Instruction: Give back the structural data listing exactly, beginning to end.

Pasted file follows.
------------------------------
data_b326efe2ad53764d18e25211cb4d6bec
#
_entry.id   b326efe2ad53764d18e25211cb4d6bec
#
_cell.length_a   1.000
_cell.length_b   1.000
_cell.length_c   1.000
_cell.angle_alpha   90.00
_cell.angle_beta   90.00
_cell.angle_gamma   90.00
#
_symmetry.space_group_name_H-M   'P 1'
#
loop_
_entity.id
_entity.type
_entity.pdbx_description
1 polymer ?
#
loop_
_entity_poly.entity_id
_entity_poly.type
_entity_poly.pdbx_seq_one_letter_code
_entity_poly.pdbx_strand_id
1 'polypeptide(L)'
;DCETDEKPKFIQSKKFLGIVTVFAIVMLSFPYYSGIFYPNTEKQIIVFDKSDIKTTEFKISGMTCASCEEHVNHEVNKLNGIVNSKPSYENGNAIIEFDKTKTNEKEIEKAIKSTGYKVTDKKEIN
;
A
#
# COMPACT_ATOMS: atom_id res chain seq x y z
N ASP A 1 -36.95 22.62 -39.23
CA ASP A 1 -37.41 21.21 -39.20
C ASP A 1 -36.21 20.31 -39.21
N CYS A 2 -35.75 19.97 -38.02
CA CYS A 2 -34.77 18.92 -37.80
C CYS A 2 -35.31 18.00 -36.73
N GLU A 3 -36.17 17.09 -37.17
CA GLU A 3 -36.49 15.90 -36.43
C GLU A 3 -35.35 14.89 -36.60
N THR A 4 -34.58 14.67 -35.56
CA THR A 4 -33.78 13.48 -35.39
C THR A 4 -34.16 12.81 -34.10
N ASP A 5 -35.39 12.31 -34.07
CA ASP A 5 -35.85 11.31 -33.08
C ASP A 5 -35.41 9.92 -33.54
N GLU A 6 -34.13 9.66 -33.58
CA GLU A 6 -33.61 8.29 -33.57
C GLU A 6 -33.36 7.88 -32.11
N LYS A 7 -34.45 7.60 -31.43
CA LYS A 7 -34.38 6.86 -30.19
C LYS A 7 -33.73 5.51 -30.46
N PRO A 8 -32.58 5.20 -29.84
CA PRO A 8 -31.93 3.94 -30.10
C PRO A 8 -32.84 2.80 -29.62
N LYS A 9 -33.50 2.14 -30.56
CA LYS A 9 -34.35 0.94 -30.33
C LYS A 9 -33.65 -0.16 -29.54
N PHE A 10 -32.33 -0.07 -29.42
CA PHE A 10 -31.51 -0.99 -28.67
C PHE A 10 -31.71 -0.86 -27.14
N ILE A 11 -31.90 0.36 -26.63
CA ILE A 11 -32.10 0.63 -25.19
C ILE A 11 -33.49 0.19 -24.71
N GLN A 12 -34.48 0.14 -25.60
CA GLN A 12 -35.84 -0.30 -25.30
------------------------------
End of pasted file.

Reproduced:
data_b326efe2ad53764d18e25211cb4d6bec
#
_entry.id   b326efe2ad53764d18e25211cb4d6bec
#
_cell.length_a   1.000
_cell.length_b   1.000
_cell.length_c   1.000
_cell.angle_alpha   90.00
_cell.angle_beta   90.00
_cell.angle_gamma   90.00
#
_symmetry.space_group_name_H-M   'P 1'
#
loop_
_entity.id
_entity.type
_entity.pdbx_description
1 polymer ?
#
loop_
_entity_poly.entity_id
_entity_poly.type
_entity_poly.pdbx_seq_one_letter_code
_entity_poly.pdbx_strand_id
1 'polypeptide(L)'
;DCETDEKPKFIQSKKFLGIVTVFAIVMLSFPYYSGIFYPNTEKQIIVFDKSDIKTTEFKISGMTCASCEEHVNHEVNKLNGIVNSKPSYENGNAIIEFDKTKTNEKEIEKAIKSTGYKVTDKKEIN
;
A
#
# COMPACT_ATOMS: atom_id res chain seq x y z
N ASP A 1 -36.95 22.62 -39.23
CA ASP A 1 -37.41 21.21 -39.20
C ASP A 1 -36.21 20.31 -39.21
N CYS A 2 -35.75 19.97 -38.02
CA CYS A 2 -34.77 18.92 -37.80
C CYS A 2 -35.31 18.00 -36.73
N GLU A 3 -36.17 17.09 -37.17
CA GLU A 3 -36.49 15.90 -36.43
C GLU A 3 -35.35 14.89 -36.60
N THR A 4 -34.58 14.67 -35.56
CA THR A 4 -33.78 13.48 -35.39
C THR A 4 -34.16 12.81 -34.10
N ASP A 5 -35.39 12.31 -34.07
CA ASP A 5 -35.85 11.31 -33.08
C ASP A 5 -35.41 9.92 -33.54
N GLU A 6 -34.13 9.66 -33.58
CA GLU A 6 -33.61 8.29 -33.57
C GLU A 6 -33.36 7.88 -32.11
N LYS A 7 -34.45 7.60 -31.43
CA LYS A 7 -34.38 6.86 -30.19
C LYS A 7 -33.73 5.51 -30.46
N PRO A 8 -32.58 5.20 -29.84
CA PRO A 8 -31.93 3.94 -30.10
C PRO A 8 -32.84 2.80 -29.62
N LYS A 9 -33.50 2.14 -30.56
CA LYS A 9 -34.35 0.94 -30.33
C LYS A 9 -33.65 -0.16 -29.54
N PHE A 10 -32.33 -0.07 -29.42
CA PHE A 10 -31.51 -0.99 -28.67
C PHE A 10 -31.71 -0.86 -27.14
N ILE A 11 -31.90 0.36 -26.63
CA ILE A 11 -32.10 0.63 -25.19
C ILE A 11 -33.49 0.19 -24.71
N GLN A 12 -34.48 0.14 -25.60
CA GLN A 12 -35.84 -0.30 -25.30